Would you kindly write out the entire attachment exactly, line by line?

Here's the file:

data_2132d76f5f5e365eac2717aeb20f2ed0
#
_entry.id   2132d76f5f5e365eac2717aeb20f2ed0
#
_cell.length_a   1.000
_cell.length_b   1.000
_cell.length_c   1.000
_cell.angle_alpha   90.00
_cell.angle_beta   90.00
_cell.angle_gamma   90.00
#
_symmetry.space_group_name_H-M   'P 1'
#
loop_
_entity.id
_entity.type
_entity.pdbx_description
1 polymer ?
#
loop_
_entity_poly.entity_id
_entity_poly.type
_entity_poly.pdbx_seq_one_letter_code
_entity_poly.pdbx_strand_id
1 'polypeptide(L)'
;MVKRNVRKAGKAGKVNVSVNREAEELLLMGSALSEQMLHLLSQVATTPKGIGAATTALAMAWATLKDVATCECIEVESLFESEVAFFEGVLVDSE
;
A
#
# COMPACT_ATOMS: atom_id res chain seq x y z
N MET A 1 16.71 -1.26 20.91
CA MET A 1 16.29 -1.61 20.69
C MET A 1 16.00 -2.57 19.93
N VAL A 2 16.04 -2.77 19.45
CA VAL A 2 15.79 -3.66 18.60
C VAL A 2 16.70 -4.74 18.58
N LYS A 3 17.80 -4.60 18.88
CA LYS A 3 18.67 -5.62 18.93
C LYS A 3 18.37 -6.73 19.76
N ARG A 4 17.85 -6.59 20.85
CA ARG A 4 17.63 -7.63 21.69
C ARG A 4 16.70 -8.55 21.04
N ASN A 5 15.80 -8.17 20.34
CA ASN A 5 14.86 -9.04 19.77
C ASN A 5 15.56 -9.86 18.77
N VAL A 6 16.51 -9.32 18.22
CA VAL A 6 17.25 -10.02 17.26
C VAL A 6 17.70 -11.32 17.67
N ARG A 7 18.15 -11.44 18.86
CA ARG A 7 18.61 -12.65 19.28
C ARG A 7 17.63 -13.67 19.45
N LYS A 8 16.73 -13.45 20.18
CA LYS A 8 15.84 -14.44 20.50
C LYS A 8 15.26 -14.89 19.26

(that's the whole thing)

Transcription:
data_2132d76f5f5e365eac2717aeb20f2ed0
#
_entry.id   2132d76f5f5e365eac2717aeb20f2ed0
#
_cell.length_a   1.000
_cell.length_b   1.000
_cell.length_c   1.000
_cell.angle_alpha   90.00
_cell.angle_beta   90.00
_cell.angle_gamma   90.00
#
_symmetry.space_group_name_H-M   'P 1'
#
loop_
_entity.id
_entity.type
_entity.pdbx_description
1 polymer ?
#
loop_
_entity_poly.entity_id
_entity_poly.type
_entity_poly.pdbx_seq_one_letter_code
_entity_poly.pdbx_strand_id
1 'polypeptide(L)'
;MVKRNVRKAGKAGKVNVSVNREAEELLLMGSALSEQMLHLLSQVATTPKGIGAATTALAMAWATLKDVATCECIEVESLFESEVAFFEGVLVDSE
;
A
#
# COMPACT_ATOMS: atom_id res chain seq x y z
N MET A 1 16.71 -1.26 20.91
CA MET A 1 16.29 -1.61 20.69
C MET A 1 16.00 -2.57 19.93
N VAL A 2 16.04 -2.77 19.45
CA VAL A 2 15.79 -3.66 18.60
C VAL A 2 16.70 -4.74 18.58
N LYS A 3 17.80 -4.60 18.88
CA LYS A 3 18.67 -5.62 18.93
C LYS A 3 18.37 -6.73 19.76
N ARG A 4 17.85 -6.59 20.85
CA ARG A 4 17.63 -7.63 21.69
C ARG A 4 16.70 -8.55 21.04
N ASN A 5 15.80 -8.17 20.34
CA ASN A 5 14.86 -9.04 19.77
C ASN A 5 15.56 -9.86 18.77
N VAL A 6 16.51 -9.32 18.22
CA VAL A 6 17.25 -10.02 17.26
C VAL A 6 17.70 -11.32 17.67
N ARG A 7 18.15 -11.44 18.86
CA ARG A 7 18.61 -12.65 19.28
C ARG A 7 17.63 -13.67 19.45
N LYS A 8 16.73 -13.45 20.18
CA LYS A 8 15.84 -14.44 20.50
C LYS A 8 15.26 -14.89 19.26